Old world craftsmanship meets mobile living in the Tonke Camper


May 2, 2013

Tonke Explorer 1 getting unloaded

Tonke Explorer 1 getting unloaded

Image Gallery (26 images)

The Dutch-built Tonke Camper is a more stylish version of mobile home than those found in the average trailer park. It features a wooden home set atop a Mercedes Sprinter platform and can be used like an RV or removed off its vehicular underpinnings and planted on firm ground.

When he hauled a gypsy cart through northern France back in 2005, Tonke founder Maarten van Soest used a 4x4 to tow it. While he had a memorable trip, he realized quickly that a rickety vintage trailer really needed to be atop a modern truck for properly navigating roadways.

"When we got home two major things happened in our life: my wife gave birth to our first child, Tonke, and I made the first Tonke Camper," van Soest explains on Tonke's website. "It had the combination of some of the good things in life: a safe and modern truck, a sailing-yacht style interior, and roughly the exterior aesthetics of the gypsy carts. I sold this truck to a well known comedian here in Holland and I began to built a second camper."

Unlike most modern campers, Tonke campers use a distinctive wooden shell that indeed gives them a look of the horse-drawn carts of generations past. Van Soest's father built wooden boats and toys, and Maarten grew up with an appreciation for wood craftmanship, which he applied to his Tonke trailers. The interior and exterior blend different types of wood styles into a rustic, classic look.

Each Tonke camper in the Fieldsleeper and Explorer series is planted behind a Mercedes cab packing a 130-hp 2.2-liter CDI turbodiesel engine. Tonke also mentions that buyers can select other vehicle bases. Out on the road, owners can drive and sleep in the Tonke camper like an RV or remove the camper from the vehicle base in about 10 minutes. In addition to using it for open-road overnighting, Tonke mentions purposing it for a guest home or building annex.

Tonke describes the Fieldsleeper 1 as a "storage space wonder." Longer than the Explorer series, the Fieldsleeper 1 includes a vertical garage for hauling up to three bikes. It sleeps three with a built-in bed and a living area that converts into a second bed. It includes a kitchen with two-burner stove, stainless steel sink and refrigerator, as well as a bathroom with toilet and shower. It has a 4 kW heating system, 140-liter frost-free fresh water tank, 10-liter hot water tank and 83-liter waste water tank.

Tonke offers a number of different Fieldsleeper and Explorer models, along with van campers for those that want something smaller and more maneuverable. Each one is built by hand upon order. Prices range from €61,570 (approx. US$80,400) for an Explorer I camper with floor but no vehicle, to €103,291 for a Fieldsleeper 2 with the Mercedes Sprinter.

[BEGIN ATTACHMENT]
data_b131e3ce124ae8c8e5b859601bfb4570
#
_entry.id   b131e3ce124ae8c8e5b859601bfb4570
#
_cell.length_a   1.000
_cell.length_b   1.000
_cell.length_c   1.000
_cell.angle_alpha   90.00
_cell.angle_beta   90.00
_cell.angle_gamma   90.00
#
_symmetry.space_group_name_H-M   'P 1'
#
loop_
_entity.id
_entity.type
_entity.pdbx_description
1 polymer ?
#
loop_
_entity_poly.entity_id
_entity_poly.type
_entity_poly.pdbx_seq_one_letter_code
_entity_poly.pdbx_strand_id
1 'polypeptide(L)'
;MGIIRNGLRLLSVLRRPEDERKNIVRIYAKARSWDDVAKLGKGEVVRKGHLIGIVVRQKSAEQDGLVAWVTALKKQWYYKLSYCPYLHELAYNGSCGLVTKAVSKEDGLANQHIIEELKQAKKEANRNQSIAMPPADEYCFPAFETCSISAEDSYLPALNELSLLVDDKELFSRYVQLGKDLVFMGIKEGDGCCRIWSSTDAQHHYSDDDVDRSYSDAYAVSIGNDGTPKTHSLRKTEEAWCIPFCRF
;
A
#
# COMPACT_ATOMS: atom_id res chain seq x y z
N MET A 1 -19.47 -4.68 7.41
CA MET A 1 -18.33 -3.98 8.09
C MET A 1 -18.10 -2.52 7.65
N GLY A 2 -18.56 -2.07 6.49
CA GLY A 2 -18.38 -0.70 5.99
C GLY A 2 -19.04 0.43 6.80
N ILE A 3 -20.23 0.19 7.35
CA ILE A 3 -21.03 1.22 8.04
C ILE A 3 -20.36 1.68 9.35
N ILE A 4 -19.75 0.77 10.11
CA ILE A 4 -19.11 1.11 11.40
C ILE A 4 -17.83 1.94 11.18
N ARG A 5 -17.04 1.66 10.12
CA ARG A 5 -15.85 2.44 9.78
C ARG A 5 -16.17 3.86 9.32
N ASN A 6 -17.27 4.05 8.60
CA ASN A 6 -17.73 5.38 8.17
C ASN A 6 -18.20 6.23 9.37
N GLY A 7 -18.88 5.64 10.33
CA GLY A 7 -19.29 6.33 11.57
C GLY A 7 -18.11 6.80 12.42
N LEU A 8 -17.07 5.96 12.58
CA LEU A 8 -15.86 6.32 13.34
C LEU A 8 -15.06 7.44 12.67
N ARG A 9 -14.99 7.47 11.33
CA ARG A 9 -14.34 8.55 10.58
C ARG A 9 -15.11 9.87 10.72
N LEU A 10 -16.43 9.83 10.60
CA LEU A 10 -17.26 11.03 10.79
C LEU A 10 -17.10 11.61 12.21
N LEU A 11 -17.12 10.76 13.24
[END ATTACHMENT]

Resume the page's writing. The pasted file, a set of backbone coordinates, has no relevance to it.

The most interesting part about a hand-built wooden camper is seeing the craftmanship inside and out. So instead of overwhelming you with specs from the various Tonke models, we'll point you to the gallery where you can see them for yourself.

Source: Tonke via Tiny House Swoon

About the Author
C.C. Weiss Upon graduating college with a poli sci degree, Chris toiled in the political world for several years. Realizing he was better off making cynical comments from afar than actually getting involved in all that mess, he turned away from matters of government and news to cover the things that really matter: outdoor recreation, cool cars, technology, wild gadgets and all forms of other toys. He's happily following the wisdom of his father who told him that if you find something you love to do, it won't really be work. All articles by C.C. Weiss

Looks neat - much prettier than the fibreglass and plastic campers usually seen on truck platforms. That is the only real innovation (retro-innovation?) though, the interior looks like any other caravan around. Where are the curved to fit solar roof panels and inverter for away from grid living for instance?

The Skud

Just checked out the gallery - why, or why, did they fail to make the Morgan (famous for hand-made wooden chassis) car's car trailer to match the camper? A triplet of wooden manufacture theme would be perfect!

The Skud

While not to my taste I wish him great success.


Very lovely, a welcome change in this plastic world. Nice that you can park and drive off with the truck. I also like the two larger rear doors, it brings you closer to nature. How about adding a small retractable deck out there?

I would have made a small compromise by making it slightly more aerodynamic - vehicles tend to go faster now than at the time of the gypsies.


Very nice but how heavy is it?

One issue with many modern campers is how easy it is to exceed the 3.5 ton Gross Vehicle Weight of most European van chassis- many such vehicles are often legally overweight when loaded with people and posessions, and although such chassis are available with higher payloads, exceeding 3.5 tons in Europe legally have to be fitted with a speed restrictor to 56 MPH- deathly slow for motorways. Campers built with a high wood content tend to be heavier.

The other issue is how well does it resist torsional flexing? Van chassis by their very nature tend to flex because they have to be lightweight in order to maximise payload.


I think that is really nice. I think it is neat that it can not only haul that 'tiny house' on the back but also pull a trailer with a vehicle in it.

It is like a portable tiny house.

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